New car prototype won't start for drunk drivers, officials say

Reuters / Rick Wilking
Advanced alcohol detection technology has been unveiled by the National Highway Traffic Safety Administration (NHTSA) that will prevent cars from being operated by intoxicated drivers.

The Driver Alcohol Detection System for Safety (DADSS) can be built into vehicles and prevents the car from moving when it detects the driver has a blood alcohol concentration of over .08.

The proposed DADDS system non-invasively measures the alcohol level of a driver’s breath and can distinguish between drivers and passengers. Another proposed system scans drivers’ fingertips and reads the blood alcohol content below the surface of the skin.

The DADSS overview video says, “For drivers under 21, for whom any amount of alcohol is illegal, the system can be programmed for a zero-tolerance policy,” adding that car buyers will be able to purchase the alcohol detection system as a safety option “just like emergency brake assist or lane departure warning.”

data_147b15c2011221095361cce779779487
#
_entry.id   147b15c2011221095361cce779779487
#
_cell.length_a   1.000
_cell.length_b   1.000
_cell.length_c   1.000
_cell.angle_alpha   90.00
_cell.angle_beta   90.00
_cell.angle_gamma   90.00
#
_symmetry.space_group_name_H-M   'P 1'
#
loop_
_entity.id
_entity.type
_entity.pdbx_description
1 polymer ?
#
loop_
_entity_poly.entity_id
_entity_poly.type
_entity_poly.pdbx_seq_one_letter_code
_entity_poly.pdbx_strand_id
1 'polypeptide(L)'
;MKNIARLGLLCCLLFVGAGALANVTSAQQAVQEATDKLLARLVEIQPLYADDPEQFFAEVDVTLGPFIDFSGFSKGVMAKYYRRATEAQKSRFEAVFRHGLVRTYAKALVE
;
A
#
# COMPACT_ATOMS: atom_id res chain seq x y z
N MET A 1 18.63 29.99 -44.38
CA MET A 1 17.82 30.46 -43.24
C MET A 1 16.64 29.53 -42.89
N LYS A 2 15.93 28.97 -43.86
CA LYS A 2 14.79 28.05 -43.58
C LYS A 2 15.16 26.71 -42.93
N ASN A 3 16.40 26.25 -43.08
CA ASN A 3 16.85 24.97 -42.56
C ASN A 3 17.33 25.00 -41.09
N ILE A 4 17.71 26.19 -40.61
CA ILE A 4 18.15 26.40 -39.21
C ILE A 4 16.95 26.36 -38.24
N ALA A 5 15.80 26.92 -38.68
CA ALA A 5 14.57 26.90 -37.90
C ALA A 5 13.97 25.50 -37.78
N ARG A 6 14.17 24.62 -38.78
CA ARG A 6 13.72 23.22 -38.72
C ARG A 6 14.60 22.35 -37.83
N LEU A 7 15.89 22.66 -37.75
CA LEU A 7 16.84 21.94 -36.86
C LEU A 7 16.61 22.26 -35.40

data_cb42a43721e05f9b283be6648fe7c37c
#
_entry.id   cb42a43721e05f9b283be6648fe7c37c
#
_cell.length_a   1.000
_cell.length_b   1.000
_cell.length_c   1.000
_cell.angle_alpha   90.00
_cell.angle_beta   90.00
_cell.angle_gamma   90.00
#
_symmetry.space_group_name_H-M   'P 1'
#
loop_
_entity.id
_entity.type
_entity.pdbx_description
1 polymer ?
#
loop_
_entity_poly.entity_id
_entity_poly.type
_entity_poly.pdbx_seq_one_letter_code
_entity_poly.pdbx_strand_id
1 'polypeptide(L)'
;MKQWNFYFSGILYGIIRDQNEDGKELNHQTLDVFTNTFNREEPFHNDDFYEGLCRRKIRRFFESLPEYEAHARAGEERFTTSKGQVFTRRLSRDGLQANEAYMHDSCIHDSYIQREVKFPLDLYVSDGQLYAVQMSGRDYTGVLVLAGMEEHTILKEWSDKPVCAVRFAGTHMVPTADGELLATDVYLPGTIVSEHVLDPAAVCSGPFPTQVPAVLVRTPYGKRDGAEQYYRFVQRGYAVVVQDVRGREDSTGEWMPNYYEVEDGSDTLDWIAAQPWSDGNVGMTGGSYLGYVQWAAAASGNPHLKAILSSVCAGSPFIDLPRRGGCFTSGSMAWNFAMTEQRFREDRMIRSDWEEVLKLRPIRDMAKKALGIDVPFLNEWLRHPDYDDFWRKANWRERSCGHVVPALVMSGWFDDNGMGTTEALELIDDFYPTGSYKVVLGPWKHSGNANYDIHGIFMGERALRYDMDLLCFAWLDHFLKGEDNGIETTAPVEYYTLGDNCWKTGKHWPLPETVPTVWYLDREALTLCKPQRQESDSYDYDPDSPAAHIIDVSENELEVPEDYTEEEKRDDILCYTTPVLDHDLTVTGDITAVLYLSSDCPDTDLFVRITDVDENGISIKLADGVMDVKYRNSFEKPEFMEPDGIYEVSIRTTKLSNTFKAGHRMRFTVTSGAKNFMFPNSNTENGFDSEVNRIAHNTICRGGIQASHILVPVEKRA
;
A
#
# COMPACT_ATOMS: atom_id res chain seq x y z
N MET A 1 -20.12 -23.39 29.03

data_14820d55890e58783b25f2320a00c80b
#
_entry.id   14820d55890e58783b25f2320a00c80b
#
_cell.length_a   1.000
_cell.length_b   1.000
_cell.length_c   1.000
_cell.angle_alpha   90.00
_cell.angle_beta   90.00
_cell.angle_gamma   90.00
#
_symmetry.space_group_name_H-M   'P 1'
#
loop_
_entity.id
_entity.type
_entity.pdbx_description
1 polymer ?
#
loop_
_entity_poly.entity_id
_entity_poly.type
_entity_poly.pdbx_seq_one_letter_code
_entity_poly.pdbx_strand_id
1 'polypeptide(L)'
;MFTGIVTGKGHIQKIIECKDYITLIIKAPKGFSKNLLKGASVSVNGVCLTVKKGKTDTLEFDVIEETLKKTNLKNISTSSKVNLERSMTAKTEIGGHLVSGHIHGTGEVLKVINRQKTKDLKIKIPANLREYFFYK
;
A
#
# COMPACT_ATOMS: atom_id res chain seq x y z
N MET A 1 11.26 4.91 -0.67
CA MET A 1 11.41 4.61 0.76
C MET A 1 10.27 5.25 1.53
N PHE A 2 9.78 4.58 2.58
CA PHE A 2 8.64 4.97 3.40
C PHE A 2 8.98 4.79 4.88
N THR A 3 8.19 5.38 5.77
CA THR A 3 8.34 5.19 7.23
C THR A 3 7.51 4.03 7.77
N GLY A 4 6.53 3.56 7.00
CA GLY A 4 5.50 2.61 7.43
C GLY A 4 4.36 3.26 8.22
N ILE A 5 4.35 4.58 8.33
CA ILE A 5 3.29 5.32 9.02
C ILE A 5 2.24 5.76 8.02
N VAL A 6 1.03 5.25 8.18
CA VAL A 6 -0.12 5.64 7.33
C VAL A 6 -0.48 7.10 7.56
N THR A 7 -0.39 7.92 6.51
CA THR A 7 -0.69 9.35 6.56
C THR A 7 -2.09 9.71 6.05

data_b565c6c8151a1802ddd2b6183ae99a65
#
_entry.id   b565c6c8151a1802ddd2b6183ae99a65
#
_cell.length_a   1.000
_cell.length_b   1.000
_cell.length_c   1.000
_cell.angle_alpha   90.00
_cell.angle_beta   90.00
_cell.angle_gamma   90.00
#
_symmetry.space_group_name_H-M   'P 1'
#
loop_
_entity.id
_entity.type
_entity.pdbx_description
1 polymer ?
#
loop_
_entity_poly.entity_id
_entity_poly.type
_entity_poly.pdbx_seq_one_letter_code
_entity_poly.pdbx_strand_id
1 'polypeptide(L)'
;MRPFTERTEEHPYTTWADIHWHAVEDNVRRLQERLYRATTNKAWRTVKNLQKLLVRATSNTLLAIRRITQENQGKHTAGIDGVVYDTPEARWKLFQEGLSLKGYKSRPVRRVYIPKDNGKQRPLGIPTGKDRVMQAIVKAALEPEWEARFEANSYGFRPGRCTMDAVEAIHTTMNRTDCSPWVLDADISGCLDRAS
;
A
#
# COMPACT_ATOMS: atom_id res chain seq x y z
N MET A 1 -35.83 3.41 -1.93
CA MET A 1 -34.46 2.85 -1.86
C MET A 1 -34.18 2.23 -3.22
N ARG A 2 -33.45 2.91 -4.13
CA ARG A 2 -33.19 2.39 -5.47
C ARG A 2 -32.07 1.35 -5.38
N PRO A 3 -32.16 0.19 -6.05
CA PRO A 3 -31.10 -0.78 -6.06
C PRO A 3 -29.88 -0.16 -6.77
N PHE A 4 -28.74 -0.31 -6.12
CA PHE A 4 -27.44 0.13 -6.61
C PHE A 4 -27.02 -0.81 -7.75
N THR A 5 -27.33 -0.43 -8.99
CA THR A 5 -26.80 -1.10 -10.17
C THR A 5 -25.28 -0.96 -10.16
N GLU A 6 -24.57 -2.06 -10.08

Ignition interlock technologies with similar purposes already exist, but they require the driver to blow into the device. Such systems are typically only installed by court order in the vehicles of drivers who have been convicted of drunk driving. The new system samples cabin air by itself without the need for driver participation.

“There is still a great deal of work to do, but support from Congress and the industry has helped us achieve key research and development milestones,” NHTSA administrator Mark Rosekind said. “DADSS has enormous potential to prevent drunk driving in specific populations such as teen drivers and commercial fleets, and making it an option available to vehicle owners would provide a powerful new tool in the battle against drunk driving deaths.”

The technology was warmly received by US House Representative Nita Lowey (D-New York), who stated that the new technology holds “amazing promise” and could be as revolutionary for driver safety as airbags and seatbelts had been.

Neither the representative nor NHTSA have stated if there are any plans to eventually make installation of the technology mandatory in new vehicles.